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OR XLII P1 #251: Report of Bvt. Maj. Gen. Alfred H. Terry, commanding X/AotJ, October 13, 1864

No. 251. Report of Bvt. Maj. Gen. Alfred H. Terry, U. S. Army, commanding Tenth Army Corps, of operations October 13.1

Headquarters Tenth Army Corps,

October 13, 1864.

I have the honor to submit the following summary of the operations of the day:

Last evening the First and Third Divisions of this corps, with three batteries of artillery and Kautz’s division of cavalry, were ordered to move at 4 o’clock this morning to the Darbytown road—the infantry by the road from Cox’s house to Johnson’s field, the cavalry and artillery by the road from Four-Mile Church to the Darby town road. The infantry moved at the time and in the manner directed and arrived in due season upon the ground which had been selected for the formation on the right and left of the Darbytown road and were ready to advance at sunrise; but the cavalry (for what reason I am not informed) were not up in time; consequently the attack was delayed. Ames’ division formed on the right of the road, Birney’s on the left, the cavalry on Ames’ right extending over to the Charles City road. Moving forward, the enemy’s pickets were driven in and their line of intrenchments was encountered. It is located on the crest which crosses the road perpendicularly near the Cunningham house, and consists of strong infantry parapets or rifle-pits, covered by slashing and strengthened by redoubts and emplacements for artillery. One redoubt is situated on the road itself, enfilading it with artillery; one other, or an emplacement for guns, is near the Darby house. The line from the Darbytown road to a point beyond the Henrico Poor House was fully reconnoitered by Brig. Gen. William Birney, and Col. N. M. Curtis, One hundred and forty-second New York Volunteers, whose brigade (First, of Second Division) had been posted on the right of the Kell house to protect Birney’s left, and was found to be continuous and formidable. I have no doubt it connects with the works west of the New Market road.

East of the Darbytown road an unusually thick growth of young trees rendered it very difficult to ascertain the character of the line. It was only by pushing up a strong skirmish line and feeling from point to point that any information could be obtained. Everywhere strong , works with slashing in front were developed. Between 10 and 11 o’clock

I forwarded a dispatch stating these facts, and received a reply that its contents had been submitted to General Grant. Subsequent to this and before receiving any additional instructions to those directing the movement, I received information from General Kautz that on a part of his front there appeared to be no works of consequence and that the enemy was still intrenching. I therefore directed General Ames to extend his right toward the Charles City road, and attempt to get through the line. His first attempt left him in front of works of the same character as before, but still extending his right, he, after making a personal examination of the ground, reported that he thought there was nothing in his front, or if there were works, that no obstacles covered them. I directed him to move in at that point. He attacked with his First Brigade, re-enforced by his Second and Third. The movement was vigorously made, but it appeared that the apparent absence of works arose from the fact that the line was refused at a point just west of the attack; so that our troops in moving up presented in some degree their left flank to the fire of the enemy. Here, as elsewhere, the line was a substantial rifle-pit, and covered by a difficult abatis of scrub oak, and appeared to be amply manned. The point of this attack was, I think, within half a mile of the Charles City road. I regret to say that in this movement we met with considerable loss.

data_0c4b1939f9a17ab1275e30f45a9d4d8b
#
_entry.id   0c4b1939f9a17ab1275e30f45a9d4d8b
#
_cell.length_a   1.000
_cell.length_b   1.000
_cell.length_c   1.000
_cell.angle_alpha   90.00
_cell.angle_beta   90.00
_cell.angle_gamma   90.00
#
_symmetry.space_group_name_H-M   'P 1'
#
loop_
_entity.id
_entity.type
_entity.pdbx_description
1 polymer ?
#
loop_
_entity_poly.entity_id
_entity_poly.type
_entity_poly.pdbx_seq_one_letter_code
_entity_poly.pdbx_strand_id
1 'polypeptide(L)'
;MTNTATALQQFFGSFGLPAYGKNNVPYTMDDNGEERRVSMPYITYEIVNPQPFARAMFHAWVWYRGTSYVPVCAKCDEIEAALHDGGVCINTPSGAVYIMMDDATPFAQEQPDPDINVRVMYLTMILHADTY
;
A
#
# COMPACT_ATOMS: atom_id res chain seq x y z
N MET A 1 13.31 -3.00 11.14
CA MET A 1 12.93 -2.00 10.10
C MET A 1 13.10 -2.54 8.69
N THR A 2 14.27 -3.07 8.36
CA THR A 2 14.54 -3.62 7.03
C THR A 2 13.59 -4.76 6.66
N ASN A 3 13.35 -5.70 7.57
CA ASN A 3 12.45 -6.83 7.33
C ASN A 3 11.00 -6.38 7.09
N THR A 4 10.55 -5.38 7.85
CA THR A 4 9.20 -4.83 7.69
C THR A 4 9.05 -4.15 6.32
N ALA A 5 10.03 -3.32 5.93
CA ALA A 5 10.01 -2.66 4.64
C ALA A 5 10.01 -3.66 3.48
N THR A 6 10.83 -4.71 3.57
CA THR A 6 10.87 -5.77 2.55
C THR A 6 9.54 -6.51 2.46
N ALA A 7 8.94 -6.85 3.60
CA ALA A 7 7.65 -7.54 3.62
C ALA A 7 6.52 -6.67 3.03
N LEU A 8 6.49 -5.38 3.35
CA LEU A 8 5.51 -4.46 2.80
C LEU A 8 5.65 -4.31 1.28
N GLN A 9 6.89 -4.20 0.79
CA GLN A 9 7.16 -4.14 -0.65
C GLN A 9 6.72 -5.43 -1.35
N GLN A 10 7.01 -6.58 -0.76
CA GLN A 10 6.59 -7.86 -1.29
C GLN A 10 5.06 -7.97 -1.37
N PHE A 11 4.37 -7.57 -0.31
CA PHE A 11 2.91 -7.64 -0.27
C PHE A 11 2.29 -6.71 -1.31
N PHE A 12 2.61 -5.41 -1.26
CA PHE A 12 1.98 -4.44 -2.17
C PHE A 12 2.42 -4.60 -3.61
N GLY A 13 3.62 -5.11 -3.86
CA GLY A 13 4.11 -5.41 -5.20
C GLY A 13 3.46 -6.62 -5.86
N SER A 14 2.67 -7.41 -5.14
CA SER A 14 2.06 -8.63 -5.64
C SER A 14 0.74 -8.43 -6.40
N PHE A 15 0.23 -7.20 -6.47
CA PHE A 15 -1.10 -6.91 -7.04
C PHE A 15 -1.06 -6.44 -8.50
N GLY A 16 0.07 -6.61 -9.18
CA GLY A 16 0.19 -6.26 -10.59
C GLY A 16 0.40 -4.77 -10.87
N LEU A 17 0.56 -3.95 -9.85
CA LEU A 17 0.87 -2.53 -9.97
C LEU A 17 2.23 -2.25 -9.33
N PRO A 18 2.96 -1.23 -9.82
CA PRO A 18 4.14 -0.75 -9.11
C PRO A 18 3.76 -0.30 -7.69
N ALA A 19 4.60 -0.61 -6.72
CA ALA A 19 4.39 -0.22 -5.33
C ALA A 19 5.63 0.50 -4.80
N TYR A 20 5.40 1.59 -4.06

While this attack was in progress I received from the major-general commanding the dispatch directing me to reconnoiter fully and retire leisurely. In obedience to it I commenced withdrawing from the right, beginning with Spear’s cavalry brigade, which had been holding in check a force of cavalry and infantry on the Charles City road. The enemy’s skirmishers attempted to follow his withdrawal and the withdrawal of the troops next on his left, but our artillery, posted where the old outer line of intrenchments crosses the Darbytown road, soon drove them back. The troops then quietly retired to camp on the roads by which they advanced in the morning.

I am unable to state definitely the number of casualties, but think they are about 400.

I am, colonel, very respectfully, your obedient servant,

ALFRED H. TERRY, Brevet Major-General, Commanding.

Lieut, Col. Ed. W. Smith,

Assistant Adjutant-General.

Headquarters Tenth Army Corps,

October 14, 1864.

My losses yesterday foot up as follows: Killed, 3 officers, 33 men; wounded, 14 officers, 296 men; missing, 1 officer, 23 men; aggregate, 18 officers, 352 men.*


Brevet Major-General, Commanding.

Lieut. Col. Ed. W. Smith,

Asst. Adjt. Gen., Dept. of Virginia and North Carolina.


* But see recapitulation of revised statement, p. 148.



  1. The War of the Rebellion: A Compilation of the Official Records of the Union and Confederate Armies, Volume XLII, Part 1 (Serial Number 87), pages 681-682
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